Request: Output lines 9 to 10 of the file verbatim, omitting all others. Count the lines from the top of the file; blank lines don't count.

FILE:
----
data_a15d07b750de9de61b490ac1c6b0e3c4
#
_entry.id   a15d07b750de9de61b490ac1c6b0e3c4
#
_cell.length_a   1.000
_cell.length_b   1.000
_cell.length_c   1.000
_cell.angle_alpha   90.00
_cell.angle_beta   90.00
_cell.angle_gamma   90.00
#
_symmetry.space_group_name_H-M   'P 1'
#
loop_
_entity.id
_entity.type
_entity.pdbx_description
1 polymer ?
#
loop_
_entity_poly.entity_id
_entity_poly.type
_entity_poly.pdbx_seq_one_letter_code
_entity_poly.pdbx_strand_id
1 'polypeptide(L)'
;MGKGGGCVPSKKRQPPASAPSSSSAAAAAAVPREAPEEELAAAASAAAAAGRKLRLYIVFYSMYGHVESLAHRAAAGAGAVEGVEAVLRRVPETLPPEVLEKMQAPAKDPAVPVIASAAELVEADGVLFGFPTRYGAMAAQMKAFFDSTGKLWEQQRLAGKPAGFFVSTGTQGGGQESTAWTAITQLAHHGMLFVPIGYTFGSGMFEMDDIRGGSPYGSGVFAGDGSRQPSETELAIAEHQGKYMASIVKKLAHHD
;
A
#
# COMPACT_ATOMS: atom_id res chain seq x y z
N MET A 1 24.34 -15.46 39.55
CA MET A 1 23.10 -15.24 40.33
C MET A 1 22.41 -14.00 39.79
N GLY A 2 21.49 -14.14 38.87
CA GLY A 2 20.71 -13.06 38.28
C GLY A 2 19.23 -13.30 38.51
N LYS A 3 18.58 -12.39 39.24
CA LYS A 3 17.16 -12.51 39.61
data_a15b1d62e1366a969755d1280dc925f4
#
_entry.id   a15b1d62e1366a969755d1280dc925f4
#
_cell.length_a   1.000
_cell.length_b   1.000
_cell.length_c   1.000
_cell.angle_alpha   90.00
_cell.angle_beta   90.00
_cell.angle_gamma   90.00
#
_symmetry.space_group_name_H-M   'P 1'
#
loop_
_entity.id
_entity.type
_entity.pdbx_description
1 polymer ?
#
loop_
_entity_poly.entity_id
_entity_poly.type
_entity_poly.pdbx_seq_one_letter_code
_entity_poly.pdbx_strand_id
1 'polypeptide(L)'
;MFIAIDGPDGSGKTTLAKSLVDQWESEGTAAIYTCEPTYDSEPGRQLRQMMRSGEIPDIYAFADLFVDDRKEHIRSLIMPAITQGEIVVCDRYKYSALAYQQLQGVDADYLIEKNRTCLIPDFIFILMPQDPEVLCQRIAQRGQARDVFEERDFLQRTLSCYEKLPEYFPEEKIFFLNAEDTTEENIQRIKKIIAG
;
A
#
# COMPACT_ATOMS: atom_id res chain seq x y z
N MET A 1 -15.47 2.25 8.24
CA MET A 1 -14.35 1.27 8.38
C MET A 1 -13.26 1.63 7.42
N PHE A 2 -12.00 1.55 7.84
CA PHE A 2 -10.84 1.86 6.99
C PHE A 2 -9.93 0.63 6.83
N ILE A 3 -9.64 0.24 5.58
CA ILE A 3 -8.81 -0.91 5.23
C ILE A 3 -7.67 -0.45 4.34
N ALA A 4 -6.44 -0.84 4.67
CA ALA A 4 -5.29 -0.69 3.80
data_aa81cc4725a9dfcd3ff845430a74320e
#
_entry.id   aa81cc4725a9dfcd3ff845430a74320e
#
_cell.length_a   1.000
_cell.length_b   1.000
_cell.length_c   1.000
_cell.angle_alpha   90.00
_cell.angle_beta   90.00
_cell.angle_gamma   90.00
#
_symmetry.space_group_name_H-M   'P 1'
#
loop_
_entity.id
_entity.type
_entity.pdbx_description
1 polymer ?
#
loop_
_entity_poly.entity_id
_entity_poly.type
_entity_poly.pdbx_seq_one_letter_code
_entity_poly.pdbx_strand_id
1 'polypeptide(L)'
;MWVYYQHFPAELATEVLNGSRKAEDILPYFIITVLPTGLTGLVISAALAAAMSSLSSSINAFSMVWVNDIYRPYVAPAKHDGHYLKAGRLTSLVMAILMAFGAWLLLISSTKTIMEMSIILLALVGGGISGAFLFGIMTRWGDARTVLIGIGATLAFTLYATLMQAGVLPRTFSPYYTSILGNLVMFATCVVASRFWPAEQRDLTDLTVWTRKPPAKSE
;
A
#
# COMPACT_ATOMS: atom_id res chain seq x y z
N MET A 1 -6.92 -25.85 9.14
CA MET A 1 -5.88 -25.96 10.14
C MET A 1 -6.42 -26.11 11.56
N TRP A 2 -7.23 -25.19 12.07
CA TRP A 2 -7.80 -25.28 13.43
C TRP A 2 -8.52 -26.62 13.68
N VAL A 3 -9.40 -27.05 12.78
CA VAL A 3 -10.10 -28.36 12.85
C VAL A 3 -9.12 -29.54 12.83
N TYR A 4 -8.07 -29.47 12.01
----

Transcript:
_cell.angle_beta   90.00
_cell.angle_gamma   90.00